Most are simply a case of people reporting incidents on the internet, and there are a few humorous videos of chipmunks jumping on people or “charging” them after being refused food once they’ve become acclimated to human presence and particularly to people that feed them often.

That being said, chipmunks are rodents and rodents have been known to sometimes attack people under peculiar circumstances, so you should never assume that a chipmunk won’t attack you.

Pretty much the only reason that a chipmunk would it ever attack a person is if you grabbed it, trapped it or cornered it.

Rodents, including chipmunks, invariably prefer to escape and run and hide, rather than fight, but fight they will if they think they have no other option.

Even a chipmunk that you somehow managed to surprise at close range is going to run for the hills.

It might run past you if it thinks that is its best chance of escape, but an unprovoked chipmunk attack on a person is almost unheard of.

Not strong at all. Now, for their size, chipmunks have well-developed jaw muscles and teeth capable of impressive chewing, and their overall athleticism and endurance makes them capable diggers, climbers and foragers.

But chipmunks at the end of the day are teeny, tiny little creatures compared to human beings, not strong at all.

Yes, they can and they will! Like pretty much all rodents chipmunks have large and impressively well-developed incisors that they use for gnawing and eating.

In fact, a chipmunk’s teeth will grow continuously throughout their life, and so they gnaw on things constantly in order to shorten them.

These sharp teeth have a chisel-like profile, perfect for puncturing, and a chipmunk bite is definitely going to hurt and draw blood.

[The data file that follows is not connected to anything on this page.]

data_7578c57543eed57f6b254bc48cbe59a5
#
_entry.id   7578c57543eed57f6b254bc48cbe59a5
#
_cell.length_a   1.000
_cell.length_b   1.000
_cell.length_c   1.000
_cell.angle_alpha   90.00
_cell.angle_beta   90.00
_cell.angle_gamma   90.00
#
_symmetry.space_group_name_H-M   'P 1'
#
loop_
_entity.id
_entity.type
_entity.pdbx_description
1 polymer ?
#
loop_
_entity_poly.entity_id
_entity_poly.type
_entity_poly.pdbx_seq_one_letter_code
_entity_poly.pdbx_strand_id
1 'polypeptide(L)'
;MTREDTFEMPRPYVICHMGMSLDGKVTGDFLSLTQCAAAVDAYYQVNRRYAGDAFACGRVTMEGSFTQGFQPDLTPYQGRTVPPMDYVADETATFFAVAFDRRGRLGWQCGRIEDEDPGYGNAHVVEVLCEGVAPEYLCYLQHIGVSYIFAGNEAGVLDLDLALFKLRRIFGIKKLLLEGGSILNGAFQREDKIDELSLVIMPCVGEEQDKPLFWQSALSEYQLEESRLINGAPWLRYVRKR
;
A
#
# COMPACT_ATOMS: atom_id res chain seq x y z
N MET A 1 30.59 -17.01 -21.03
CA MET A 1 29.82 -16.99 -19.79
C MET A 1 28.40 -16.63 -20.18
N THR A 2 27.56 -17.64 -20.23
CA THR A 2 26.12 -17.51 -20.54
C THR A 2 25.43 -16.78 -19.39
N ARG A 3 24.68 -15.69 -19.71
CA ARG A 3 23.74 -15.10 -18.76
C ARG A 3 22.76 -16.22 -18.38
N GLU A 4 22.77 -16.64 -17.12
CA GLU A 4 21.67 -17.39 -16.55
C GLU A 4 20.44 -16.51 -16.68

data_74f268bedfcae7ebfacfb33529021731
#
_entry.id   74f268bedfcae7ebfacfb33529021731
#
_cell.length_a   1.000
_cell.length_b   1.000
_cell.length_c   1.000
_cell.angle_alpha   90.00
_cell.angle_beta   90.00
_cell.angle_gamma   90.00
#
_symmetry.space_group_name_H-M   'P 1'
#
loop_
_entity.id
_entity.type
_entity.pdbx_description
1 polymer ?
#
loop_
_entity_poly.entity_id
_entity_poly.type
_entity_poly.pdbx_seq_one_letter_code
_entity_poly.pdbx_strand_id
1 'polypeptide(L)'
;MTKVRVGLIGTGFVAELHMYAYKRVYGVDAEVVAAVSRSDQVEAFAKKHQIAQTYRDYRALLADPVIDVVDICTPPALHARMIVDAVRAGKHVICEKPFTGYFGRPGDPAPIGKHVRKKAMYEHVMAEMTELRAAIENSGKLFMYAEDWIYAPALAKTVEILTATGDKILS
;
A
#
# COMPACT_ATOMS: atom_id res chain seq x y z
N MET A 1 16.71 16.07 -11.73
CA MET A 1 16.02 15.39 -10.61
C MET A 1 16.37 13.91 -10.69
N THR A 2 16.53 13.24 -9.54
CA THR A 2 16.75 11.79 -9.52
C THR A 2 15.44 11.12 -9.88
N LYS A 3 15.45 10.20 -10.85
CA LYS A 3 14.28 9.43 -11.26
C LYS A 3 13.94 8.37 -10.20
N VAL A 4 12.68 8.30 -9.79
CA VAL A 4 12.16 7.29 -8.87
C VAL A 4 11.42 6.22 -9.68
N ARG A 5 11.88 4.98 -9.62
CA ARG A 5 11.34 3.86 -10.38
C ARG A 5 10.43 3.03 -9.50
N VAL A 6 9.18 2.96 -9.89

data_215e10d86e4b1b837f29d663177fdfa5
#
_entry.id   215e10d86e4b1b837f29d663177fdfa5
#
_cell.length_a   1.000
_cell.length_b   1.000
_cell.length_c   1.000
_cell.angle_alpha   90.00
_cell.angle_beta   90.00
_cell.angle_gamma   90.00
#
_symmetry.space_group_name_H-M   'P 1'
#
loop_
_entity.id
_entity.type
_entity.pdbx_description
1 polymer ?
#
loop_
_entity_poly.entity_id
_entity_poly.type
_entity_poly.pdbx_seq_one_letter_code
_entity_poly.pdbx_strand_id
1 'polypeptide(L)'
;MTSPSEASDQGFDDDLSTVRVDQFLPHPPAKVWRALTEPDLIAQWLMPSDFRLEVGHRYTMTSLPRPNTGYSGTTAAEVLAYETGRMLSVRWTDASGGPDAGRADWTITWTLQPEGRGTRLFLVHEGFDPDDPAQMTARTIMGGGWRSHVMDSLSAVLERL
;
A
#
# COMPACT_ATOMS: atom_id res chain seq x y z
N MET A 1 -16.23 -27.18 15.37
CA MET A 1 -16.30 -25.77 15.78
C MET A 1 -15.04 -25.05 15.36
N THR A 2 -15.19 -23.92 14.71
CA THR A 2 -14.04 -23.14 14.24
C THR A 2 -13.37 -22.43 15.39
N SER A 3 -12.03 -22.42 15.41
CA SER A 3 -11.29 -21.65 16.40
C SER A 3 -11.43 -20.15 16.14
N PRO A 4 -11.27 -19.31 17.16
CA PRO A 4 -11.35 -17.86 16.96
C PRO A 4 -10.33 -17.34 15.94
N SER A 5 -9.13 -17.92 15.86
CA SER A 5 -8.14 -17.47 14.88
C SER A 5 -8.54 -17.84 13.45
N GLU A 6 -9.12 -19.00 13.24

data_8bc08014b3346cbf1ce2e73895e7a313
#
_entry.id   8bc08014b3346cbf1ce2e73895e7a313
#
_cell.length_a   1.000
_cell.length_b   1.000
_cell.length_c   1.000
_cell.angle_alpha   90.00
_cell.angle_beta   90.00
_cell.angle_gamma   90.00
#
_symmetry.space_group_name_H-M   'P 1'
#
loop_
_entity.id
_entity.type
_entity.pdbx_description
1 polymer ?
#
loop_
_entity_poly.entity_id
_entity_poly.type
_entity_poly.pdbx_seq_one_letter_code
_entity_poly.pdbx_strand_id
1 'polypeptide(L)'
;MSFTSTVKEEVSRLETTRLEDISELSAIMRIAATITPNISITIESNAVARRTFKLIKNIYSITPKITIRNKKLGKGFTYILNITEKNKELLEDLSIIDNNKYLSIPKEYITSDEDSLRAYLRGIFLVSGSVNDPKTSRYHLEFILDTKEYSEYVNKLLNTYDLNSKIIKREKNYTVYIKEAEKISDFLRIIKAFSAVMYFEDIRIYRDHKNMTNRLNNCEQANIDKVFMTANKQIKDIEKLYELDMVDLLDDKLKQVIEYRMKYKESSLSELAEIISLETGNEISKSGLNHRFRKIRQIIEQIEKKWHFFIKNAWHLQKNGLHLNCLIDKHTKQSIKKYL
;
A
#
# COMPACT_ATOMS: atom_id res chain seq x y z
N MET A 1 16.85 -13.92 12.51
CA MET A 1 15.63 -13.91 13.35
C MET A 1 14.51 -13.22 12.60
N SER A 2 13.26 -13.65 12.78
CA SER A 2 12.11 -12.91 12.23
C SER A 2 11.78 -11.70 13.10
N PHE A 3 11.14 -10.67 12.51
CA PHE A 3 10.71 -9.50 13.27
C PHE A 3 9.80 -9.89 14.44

A chipmunk attack is going to look pretty comedic at the end of the day- unless it happens to you.

Assuming you aren’t holding the chipmunk, an event that will lead it to bite any part of you that it can reach, a chipmunk is likely to jump on you and just start biting.

That’s the only recourse they have because their claws are far too tiny to inflict anything but the most superficial damage.

If, for whatever reason, a chipmunk starts charging you, react quickly and try to get away from it. You should be faster than the chipmunk over open ground.

But assuming you only noticed that you are under attack by a chipmunk when the chipmunk is climbing on you, do what you can to swat it away and then get away from it.

Ultimately, if you are forced to defend yourself, chipmunks are so small and delicate that any solid strike should kill it more or less immediately.

Remember: Chipmunks should invariably try to run away from you, so if you notice one acting aggressively it might be because there’s something wrong with it, it is sick or it is defending a burrow with young inside.

No. Chipmunks are omnivores, and that means they eat both plants and meat, but no chipmunk is going to attack you with the intention of eating you.

That said, chipmunks are rodents, and most rodents are opportunistic; if you were to die it isn’t unthinkable that a chipmunk might take a bite or two out of you- protein is protein after all!

Yes, they can. Chipmunks, like most rodents, carry a wide assortment of communicable diseases and parasites that can infect people.

Most seriously, chipmunks are potential vectors of rabies although the chances of chipmunks infecting a person with it are very small. Nonetheless, any obvious strange behavior or aggression from a chipmunk is a warning sign.

Other than that, chipmunks are significant vectors of nasty germs like hantavirus and also the usual assortment of mammalian parasites like fleas and ticks.

Ticks are an especially serious concern because they’re the most likely vector of Lyme disease and other debilitating tick fevers.

Be very careful, and make sure you wash up and disinfect if you’re forced to handle chipmunks for any reason!

20 survival items ebook coverLike what you read?

Then you’re gonna love my free PDF, 20 common survival items, 20 uncommon survival uses for each. That’s 400 total uses for these dirt-cheap little items!

Just enter your primary e-mail below to get your link:

We will not spam you.

- Advertisement -

Links to check out

Latest Articles